- European lender upgrades GBP forecasts
- GBP/EUR could go above 1.20 in 6 months
- But GBP/USD capped below 1.40
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- Market rates at publication: GBP/EUR: 1.1802 | GBP/USD: 1.3830
- Bank transfer rates: 1.1572 | 1.3544
- Specialist transfer rates: 1.1720 | 1.3734
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The British Pound has reached its highest levels against the Euro since February 2020 as the UK currency makes progress on reversing its Covid-inspired decline, but sustained gains against the U.S. Dollar remain elusive.
A recovery to the 2020 high at 1.2073 in GBP/EUR is now possible over the coming six months according to new research from one of Europe's largest lenders, although analysts at Intesa Sanpaolo say the UK currency is likely to struggle against the U.S. Dollar and remain capped below $1.40.
"The reaction to the outcome of the BoE meeting was almost imperceptible, but positive," says Asmara Jamaleh, an economist at Intesa Sanpaolo in Turin, in a recent briefing note. "The meeting both officially and de facto confirmed that the policy reversal is nearing."
Intesa Sanpaolo maintain that central bank policy is a key driver of currency valuations in the current market environment, with those central banks hiking rates ahead of peers likely to see their currencies appreciate.
Relative to the European Central Bank (ECB), both the Bank of England (BoE) and Federal Reserve are ahead on this metric.
"We continue to expect a weakening of the pound in the run-up to the Fed’s tapering, but smaller than the euro’s, against which sterling should tend to strengthen as a result," says Jamaleh.
Above: The market's pricing for a BoE rate rise has risen, image courtesy of BMO Capital.
The Federal Reserve looks increasingly set to announce it will start reducing its asset purchase programme (tapering) by year-end, a development that markets see as increasingly likely in the wake of a series of speeches from Fed board members this week.
The tapering of the Fed's asset purchase programme is a prerequisite to an interest rate rise and markets are now viewing a lift-off for rates taking place in late-2022/early-2023, assessing this to be supportive of the Dollar.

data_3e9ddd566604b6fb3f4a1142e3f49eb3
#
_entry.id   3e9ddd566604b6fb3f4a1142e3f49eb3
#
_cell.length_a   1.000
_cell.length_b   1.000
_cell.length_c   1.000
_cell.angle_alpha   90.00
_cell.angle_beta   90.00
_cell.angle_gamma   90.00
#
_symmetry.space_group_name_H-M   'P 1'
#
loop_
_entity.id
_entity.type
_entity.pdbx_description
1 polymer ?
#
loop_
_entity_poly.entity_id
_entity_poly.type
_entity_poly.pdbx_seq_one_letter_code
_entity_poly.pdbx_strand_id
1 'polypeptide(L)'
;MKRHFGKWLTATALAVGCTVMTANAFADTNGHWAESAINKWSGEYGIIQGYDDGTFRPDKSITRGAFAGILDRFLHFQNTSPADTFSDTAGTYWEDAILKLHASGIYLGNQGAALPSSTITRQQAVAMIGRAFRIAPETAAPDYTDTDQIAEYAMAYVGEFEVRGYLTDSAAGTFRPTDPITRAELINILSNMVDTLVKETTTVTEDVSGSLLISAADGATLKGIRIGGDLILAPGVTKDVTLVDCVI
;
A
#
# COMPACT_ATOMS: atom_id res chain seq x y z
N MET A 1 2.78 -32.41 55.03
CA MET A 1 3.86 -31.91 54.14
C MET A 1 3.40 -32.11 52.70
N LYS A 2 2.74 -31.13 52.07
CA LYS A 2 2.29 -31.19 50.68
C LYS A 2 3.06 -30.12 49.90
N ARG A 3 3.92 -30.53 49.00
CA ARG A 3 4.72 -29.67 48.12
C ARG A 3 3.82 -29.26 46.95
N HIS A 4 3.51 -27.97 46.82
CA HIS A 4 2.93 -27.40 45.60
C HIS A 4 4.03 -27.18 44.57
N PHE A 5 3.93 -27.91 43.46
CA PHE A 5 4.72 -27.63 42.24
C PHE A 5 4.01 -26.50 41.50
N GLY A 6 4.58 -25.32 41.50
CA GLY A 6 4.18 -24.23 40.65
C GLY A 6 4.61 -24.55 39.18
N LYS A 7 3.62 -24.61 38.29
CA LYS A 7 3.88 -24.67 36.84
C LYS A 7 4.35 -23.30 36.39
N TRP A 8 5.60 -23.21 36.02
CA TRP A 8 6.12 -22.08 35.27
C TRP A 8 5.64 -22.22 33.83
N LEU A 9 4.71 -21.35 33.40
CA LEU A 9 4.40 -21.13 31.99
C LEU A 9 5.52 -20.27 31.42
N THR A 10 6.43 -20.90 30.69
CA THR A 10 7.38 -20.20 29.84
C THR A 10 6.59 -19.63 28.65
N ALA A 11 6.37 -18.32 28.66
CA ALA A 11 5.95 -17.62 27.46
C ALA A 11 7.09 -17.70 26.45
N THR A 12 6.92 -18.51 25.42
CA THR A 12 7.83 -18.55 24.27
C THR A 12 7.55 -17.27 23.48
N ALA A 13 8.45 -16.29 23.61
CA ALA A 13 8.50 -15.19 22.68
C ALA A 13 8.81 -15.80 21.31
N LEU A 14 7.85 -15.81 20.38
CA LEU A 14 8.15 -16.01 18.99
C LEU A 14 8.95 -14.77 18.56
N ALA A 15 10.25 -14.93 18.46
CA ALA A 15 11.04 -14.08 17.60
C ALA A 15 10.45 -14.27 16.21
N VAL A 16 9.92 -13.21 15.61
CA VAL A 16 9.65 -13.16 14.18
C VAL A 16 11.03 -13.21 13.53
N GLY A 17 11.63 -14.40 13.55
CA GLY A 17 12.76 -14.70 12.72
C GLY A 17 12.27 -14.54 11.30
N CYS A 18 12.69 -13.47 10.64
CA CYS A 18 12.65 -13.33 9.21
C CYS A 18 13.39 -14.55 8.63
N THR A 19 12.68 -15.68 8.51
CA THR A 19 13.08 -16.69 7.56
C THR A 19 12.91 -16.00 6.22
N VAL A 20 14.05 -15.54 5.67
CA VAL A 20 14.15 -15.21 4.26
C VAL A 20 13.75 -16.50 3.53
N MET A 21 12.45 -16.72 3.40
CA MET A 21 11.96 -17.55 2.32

This could keep the Pound-to-Dollar exchange rate's upside capped, but the Pound-to-Euro has greater upside potential given the single-currency will possibly be weighed down by the ECB's reluctance to tighten policy measures.
"The BoE will reverse its policy well ahead of the ECB, and this should support the pound against the euro," says Jamaleh.
Current money market pricing suggests the ECB's first rate rise will only fall in 2024, provided no new setbacks befall the Eurozone and global economies.
The Bank of England reformulated guidance on the outlook for interest rates in their August policy update, saying "should the economy evolve broadly in line with the central projections in the August MPR, some modest tightening of monetary policy over the period is likely to be necessary to be consistent with meeting the inflation target sustainably in the medium term".
The market currently expects an interest rate rise at the Bank of England to take place by around the middle of 2022, but the Bank's own forecasts concerning inflation and economic growth must be met to keep the timetable alive.
Therefore, the Pound could be more data-reactive than it has been for some time, particularly now that the political risk premium associated with Brexit that has weighed on the currency since 2016 has largely evaporated.
Intesa Sanpaolo's Jamaleh is eyeing a series of important domestic data releases - starting with this week's economic growth figures - "which if positive will tend to support the pound".
"The Bank of England improved its assessment of the domestic macroeconomic picture, to the point that some MPC members believe conditions are now in place to initiate the policy reversal, and others, acknowledge that significant progress has been made in that direction, even though these judge that conditions are not met yet fully," says Jamaleh.
Thursday's GDP numbers for the second quarter and the month of June form this week's highlight for Sterling.
The market anticipates UK GDP growth rose by 5.0% quarter-on-quarter, after contracting by 1.6% in the first quarter. The Bank of England said in their August Monetary Policy Report they now forecast growth of 7.25% in 2021, 6% in 2022 and 1.5% in 2023.
This is up from 7.25%, 5.75% and 1.25% respectively in the May Monetary Policy Report.
Beyond GDP numbers, keep an eye on the all-important inflation readings due of August 18.
The Bank's August Monetary Policy Report saw economists revise their forecasts for inflation to 4% in 2021, 2.5% in 2022 and 2% in 2023, from 2.5%, 2%, 2% respectively in the May Monetary Policy Report.
In light of recent developments, Intesa Sanpaolo have revised up their forecasts for the Pound against the Dollar to 1.39, 1.38, 1.38, 1.47 and 1.50 on a 1m, 3m, 6m, 12m and 24m horizon, from 1.37, 1.37, 1.36, 1.44 and 1.48 previously.
Their new point forecasts for EUR/GBP are 0.84, 0.84, 0.83, 0.82 and 0.82 on a 1m, 3m, 6m, 12m and 24m horizon.
This gives a GBP/EUR rate forecast profile of 1.19, 1.19, 1.2050, 1.22 and 1.22.